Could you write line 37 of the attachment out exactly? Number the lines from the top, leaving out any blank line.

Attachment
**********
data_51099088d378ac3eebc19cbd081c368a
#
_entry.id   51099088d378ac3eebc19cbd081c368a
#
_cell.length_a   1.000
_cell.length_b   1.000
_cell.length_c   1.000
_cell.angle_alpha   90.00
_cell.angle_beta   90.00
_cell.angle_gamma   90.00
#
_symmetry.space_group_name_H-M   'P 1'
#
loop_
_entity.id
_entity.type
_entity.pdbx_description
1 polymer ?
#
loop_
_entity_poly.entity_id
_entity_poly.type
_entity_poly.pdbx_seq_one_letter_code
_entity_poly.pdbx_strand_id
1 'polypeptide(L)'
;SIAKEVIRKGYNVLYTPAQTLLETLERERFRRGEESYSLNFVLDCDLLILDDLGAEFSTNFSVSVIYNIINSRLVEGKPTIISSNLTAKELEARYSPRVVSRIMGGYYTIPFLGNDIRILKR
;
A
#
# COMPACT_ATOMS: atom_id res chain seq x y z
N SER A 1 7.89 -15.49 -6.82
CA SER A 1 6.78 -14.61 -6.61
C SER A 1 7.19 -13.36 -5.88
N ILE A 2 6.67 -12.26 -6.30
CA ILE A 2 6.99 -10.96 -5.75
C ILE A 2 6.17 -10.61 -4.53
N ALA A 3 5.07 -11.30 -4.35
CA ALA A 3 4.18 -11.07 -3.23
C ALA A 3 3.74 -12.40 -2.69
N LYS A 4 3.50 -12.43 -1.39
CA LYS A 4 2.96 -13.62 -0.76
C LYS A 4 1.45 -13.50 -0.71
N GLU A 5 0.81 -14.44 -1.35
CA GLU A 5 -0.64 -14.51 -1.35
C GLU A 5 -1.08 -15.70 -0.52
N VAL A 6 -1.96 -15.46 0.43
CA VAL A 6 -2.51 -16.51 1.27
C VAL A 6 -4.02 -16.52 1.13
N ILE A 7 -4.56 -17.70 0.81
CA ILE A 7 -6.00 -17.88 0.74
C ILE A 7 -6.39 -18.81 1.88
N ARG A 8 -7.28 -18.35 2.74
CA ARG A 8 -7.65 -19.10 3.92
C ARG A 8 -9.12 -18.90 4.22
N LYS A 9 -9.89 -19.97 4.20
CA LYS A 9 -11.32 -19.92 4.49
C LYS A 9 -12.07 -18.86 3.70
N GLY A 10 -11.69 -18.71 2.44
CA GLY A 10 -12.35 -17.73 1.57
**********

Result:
N ALA A 3 5.07 -11.30 -4.35